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Medscape reported 20 September 2016 on a Palliative Care in Oncology Symposium (PCOS) 2016

SAN FRANCISCO ― Oregon was the first state in the United States to enact a physician aid in dying law, known as Death With Dignity Act (DWD). Now, almost 20 years later, there is little evidence that it has been abused.

Since the passage of the law in 1997, a total of 1545 people have been written prescriptions under the DWD in Oregon, and 991 patients have died from ingesting the lethal medications.

A majority of the patients had cancer, said Charles Blanke, MD, professor of medicine, Knight Cancer Institute, at Oregon Health and Sciences University in Portland.

“Users are predominantly elderly, white, and well educated,” he added.

“Almost all patients are in hospice, and almost all take the medications at home after telling loved ones of their decision,” said Dr Blanke, who provided an update on Oregon’s experience here at the Palliative Care in Oncology Symposium (PCOS) 2016.

It is relatively rare for patients to use DWD because they were suffering from inadequate pain palliation, he explained. The most common reasons were related to quality of life, autonomy, and dignity.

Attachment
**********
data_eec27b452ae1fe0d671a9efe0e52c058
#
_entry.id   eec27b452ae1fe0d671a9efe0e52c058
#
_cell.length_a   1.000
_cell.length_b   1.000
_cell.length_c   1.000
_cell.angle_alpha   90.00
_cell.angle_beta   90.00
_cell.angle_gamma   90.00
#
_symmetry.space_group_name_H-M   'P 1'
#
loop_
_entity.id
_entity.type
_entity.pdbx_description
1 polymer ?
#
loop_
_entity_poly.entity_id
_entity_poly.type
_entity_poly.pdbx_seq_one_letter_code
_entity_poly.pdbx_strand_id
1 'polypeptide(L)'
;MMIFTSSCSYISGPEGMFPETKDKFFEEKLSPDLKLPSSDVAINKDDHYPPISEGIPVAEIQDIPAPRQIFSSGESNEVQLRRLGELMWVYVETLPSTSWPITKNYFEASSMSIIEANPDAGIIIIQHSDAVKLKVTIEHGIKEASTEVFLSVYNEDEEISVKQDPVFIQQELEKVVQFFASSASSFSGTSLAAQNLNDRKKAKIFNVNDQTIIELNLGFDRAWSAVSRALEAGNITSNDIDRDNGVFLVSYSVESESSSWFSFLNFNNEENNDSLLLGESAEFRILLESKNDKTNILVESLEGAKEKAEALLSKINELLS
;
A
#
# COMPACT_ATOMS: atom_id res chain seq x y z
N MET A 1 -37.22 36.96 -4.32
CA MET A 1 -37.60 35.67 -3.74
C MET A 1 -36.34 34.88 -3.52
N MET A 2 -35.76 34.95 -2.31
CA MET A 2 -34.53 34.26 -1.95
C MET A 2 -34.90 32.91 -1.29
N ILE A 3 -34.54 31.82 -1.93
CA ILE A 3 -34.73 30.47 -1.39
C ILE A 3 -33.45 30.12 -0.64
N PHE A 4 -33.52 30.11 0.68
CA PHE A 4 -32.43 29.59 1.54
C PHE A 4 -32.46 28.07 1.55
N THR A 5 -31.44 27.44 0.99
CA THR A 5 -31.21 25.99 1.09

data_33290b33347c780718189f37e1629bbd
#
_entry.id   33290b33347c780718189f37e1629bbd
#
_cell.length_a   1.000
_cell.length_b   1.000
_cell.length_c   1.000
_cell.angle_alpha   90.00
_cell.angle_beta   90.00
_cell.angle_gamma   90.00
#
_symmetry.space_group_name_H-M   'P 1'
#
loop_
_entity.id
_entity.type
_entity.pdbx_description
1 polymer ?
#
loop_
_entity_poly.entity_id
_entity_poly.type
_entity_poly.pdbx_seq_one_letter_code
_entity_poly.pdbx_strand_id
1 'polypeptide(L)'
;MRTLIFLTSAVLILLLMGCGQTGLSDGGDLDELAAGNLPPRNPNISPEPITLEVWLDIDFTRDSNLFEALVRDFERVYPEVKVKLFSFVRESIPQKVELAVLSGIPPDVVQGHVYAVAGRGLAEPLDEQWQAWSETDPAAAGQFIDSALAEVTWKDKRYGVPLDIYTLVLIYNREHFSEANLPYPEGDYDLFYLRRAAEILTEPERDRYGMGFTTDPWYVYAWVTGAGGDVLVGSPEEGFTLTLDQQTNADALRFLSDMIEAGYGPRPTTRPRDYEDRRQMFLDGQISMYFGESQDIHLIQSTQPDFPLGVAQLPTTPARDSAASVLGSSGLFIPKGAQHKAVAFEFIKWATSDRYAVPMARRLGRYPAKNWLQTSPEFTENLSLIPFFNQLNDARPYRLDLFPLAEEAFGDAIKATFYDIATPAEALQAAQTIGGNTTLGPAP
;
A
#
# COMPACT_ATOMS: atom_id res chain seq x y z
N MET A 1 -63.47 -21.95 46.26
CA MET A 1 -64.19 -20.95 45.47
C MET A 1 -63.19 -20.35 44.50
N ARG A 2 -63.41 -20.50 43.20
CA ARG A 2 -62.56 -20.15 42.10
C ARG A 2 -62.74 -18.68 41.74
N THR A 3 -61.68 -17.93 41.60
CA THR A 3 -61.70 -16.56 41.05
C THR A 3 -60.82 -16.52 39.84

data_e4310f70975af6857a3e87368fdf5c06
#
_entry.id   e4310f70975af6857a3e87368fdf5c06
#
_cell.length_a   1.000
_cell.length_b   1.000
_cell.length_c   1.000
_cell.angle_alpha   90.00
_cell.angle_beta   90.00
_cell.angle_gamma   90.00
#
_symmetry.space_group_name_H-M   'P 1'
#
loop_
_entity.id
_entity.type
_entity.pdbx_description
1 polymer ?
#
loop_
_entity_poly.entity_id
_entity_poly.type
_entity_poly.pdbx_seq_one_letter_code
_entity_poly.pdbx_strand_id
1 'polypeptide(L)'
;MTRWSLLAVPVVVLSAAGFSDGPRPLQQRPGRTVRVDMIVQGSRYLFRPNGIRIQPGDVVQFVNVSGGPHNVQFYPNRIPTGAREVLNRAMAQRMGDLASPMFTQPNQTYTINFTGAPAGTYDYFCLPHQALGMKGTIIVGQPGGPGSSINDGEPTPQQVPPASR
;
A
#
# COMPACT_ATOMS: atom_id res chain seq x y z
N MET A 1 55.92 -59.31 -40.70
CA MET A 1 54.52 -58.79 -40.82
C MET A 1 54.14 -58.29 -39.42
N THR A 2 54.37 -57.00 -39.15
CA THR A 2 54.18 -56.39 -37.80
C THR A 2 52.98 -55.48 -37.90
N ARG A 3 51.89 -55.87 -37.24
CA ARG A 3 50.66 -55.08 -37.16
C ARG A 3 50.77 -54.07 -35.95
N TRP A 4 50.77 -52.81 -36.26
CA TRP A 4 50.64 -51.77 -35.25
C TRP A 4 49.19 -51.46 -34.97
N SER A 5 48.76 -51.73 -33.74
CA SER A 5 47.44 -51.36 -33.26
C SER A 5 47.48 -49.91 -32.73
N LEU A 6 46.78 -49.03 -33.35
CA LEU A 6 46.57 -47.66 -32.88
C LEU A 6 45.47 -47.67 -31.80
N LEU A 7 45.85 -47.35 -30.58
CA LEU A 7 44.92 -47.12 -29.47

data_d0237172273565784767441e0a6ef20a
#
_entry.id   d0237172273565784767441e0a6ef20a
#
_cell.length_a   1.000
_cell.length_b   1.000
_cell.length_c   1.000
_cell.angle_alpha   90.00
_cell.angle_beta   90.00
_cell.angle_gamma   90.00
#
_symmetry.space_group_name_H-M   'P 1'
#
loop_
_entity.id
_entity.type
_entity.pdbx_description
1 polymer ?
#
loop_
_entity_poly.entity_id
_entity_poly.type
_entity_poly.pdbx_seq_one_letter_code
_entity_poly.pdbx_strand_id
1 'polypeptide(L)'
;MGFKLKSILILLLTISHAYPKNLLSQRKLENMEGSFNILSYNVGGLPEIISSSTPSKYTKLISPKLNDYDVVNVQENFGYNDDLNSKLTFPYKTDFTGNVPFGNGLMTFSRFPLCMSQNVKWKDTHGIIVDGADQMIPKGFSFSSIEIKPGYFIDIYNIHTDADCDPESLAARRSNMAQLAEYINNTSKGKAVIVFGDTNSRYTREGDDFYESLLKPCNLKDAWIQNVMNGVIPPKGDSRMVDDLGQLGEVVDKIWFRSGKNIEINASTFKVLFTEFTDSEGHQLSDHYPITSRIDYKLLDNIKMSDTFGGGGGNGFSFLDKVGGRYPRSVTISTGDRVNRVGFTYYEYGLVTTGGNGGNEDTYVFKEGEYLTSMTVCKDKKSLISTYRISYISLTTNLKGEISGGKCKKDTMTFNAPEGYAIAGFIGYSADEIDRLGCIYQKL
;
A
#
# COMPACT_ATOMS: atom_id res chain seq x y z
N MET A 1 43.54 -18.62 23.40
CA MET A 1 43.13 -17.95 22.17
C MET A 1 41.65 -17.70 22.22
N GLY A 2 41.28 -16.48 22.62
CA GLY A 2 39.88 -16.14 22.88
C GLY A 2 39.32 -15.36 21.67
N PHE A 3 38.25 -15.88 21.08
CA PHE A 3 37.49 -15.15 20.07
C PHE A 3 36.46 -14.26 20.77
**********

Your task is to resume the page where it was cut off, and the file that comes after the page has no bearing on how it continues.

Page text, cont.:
The majority of patients took the medication at home (94%), with a “smattering doing it in a nursing home or equivalent (5%).

“Only one single patient was admitted to a hospital at the time of medication administration,” he pointed out.

As for the drugs used, pure pentabarbitol was at one time the drug of choice, but opposition to capital punishment by European suppliers adversely affected access, and secobarbitol has now taken its place.

The problem with secobarbitol is that it is expensive, costing about $3500 to $7000. “Insurance coverage is mixed,” Dr Blanke told Medscape Medical News. “Some patients have to pay the complete cost out of pocket.”

Use of secobarbitol is also complicated. About 100 capsules have to be opened and mixed with liquid, and many patients lack the dexterity to accomplish that. “As an alternative, a triple cocktail of morphine, chloral hydrate, and phenobarbital may be compounded,” he pointed out. “It is cheaper — about $400 — but it is acidic and, anecdotally, it takes longer for the patient to die.”

Only about two thirds of patients actually take the prescribed drugs once they fill the prescription. “It could be that just knowing that they have the option is enough,” said Dr Blanke. “It’s there if they need it, and it may relieve their fear of loss of control.”

The efficacy of the lethal medication is 99.4%, although, curiously, six patients have regained consciousness after taking it.

A full report on this conference is at

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